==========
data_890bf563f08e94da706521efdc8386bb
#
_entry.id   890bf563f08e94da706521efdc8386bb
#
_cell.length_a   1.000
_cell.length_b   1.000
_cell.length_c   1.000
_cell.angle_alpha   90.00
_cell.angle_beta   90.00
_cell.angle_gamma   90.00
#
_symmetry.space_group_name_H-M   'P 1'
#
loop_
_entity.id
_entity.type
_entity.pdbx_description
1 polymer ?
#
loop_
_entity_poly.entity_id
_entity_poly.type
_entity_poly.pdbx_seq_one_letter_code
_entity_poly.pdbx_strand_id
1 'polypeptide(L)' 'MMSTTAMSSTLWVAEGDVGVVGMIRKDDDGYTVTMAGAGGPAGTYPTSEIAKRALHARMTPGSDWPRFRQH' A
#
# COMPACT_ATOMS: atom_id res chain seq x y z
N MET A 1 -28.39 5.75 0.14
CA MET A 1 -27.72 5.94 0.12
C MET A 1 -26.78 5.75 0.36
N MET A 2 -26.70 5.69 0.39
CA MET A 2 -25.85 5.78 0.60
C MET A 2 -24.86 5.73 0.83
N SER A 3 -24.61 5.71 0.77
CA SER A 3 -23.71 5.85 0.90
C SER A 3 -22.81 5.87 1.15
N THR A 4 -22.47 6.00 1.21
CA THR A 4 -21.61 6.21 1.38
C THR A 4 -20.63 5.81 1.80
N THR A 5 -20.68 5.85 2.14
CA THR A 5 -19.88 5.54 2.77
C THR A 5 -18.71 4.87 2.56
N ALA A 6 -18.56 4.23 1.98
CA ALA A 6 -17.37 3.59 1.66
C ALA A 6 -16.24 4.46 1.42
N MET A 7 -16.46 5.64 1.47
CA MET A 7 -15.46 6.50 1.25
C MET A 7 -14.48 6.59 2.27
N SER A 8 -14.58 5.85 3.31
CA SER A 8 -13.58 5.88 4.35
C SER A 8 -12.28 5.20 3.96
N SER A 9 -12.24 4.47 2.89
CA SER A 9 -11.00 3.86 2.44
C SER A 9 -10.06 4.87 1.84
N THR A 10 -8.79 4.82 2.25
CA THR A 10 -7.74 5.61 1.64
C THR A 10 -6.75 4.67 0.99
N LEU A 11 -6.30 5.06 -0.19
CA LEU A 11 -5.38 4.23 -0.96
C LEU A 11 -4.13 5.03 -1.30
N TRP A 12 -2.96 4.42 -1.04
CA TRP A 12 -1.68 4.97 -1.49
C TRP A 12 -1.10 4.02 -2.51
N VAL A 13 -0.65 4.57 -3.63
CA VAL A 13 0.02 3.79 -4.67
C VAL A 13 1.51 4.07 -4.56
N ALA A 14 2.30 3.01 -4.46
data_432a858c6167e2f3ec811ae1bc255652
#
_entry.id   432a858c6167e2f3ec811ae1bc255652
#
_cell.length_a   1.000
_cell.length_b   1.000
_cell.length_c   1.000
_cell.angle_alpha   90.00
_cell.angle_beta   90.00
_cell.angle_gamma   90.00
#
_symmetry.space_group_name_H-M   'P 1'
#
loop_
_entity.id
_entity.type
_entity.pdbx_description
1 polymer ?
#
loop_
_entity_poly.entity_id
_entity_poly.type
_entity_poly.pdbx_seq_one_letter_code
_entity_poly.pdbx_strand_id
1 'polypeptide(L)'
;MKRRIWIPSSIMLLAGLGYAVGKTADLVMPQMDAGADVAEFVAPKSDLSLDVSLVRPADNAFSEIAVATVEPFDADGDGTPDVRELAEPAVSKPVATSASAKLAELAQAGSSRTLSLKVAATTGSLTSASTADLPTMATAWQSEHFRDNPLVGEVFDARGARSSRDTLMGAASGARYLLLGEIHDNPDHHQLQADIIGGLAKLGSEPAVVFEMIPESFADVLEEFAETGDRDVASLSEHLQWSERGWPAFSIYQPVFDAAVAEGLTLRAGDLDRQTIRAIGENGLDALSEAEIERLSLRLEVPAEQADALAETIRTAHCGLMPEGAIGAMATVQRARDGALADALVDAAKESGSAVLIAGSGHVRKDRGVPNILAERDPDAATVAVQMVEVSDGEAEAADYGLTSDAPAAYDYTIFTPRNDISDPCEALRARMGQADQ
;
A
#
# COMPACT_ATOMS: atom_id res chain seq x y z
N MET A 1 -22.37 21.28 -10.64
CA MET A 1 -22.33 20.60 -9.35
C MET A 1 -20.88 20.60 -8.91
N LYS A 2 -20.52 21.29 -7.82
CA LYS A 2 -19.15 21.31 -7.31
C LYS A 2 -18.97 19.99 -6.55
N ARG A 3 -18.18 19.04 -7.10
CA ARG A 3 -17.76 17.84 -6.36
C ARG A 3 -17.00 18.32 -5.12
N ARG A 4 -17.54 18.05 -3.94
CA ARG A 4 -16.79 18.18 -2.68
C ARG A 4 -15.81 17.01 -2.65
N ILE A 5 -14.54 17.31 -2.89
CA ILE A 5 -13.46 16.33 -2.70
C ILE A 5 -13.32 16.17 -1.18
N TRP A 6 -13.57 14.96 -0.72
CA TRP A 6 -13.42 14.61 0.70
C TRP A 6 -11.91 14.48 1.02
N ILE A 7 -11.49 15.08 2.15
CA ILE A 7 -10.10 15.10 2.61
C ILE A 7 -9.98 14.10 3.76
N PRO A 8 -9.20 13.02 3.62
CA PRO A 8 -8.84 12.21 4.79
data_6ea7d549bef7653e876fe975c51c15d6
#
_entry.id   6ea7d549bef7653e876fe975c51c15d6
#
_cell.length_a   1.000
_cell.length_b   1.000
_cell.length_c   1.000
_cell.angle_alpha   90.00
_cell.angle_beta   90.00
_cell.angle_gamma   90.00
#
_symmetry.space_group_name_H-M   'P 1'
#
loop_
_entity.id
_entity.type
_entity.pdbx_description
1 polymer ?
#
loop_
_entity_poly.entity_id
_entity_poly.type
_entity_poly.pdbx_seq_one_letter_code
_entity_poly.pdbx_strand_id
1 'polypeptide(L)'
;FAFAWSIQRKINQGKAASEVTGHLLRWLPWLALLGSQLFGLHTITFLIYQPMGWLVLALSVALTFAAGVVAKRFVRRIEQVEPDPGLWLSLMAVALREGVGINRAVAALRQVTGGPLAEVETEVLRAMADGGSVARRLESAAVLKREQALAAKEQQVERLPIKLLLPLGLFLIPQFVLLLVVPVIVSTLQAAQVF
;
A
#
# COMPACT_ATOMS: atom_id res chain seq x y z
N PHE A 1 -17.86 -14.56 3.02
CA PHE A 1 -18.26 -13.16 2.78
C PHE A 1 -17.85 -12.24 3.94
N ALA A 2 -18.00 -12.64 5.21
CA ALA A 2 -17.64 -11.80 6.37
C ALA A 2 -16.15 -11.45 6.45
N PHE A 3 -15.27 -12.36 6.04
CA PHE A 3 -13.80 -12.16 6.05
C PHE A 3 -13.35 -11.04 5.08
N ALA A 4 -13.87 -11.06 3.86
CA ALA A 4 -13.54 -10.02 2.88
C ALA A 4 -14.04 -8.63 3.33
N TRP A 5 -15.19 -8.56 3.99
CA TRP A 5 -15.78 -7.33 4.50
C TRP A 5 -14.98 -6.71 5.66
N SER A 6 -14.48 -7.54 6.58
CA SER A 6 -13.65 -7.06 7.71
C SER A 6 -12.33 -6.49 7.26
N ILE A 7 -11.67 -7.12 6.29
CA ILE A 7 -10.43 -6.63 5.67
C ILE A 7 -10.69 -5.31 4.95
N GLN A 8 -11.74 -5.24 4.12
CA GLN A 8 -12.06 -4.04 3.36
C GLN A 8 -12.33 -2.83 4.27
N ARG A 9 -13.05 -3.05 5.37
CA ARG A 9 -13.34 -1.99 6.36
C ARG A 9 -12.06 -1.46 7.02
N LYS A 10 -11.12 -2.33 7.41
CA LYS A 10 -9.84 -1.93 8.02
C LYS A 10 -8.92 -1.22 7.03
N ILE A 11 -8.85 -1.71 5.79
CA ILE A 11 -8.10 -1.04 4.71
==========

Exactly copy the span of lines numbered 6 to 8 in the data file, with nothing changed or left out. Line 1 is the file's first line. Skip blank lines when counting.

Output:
_cell.length_b   1.000
_cell.length_c   1.000
_cell.angle_alpha   90.00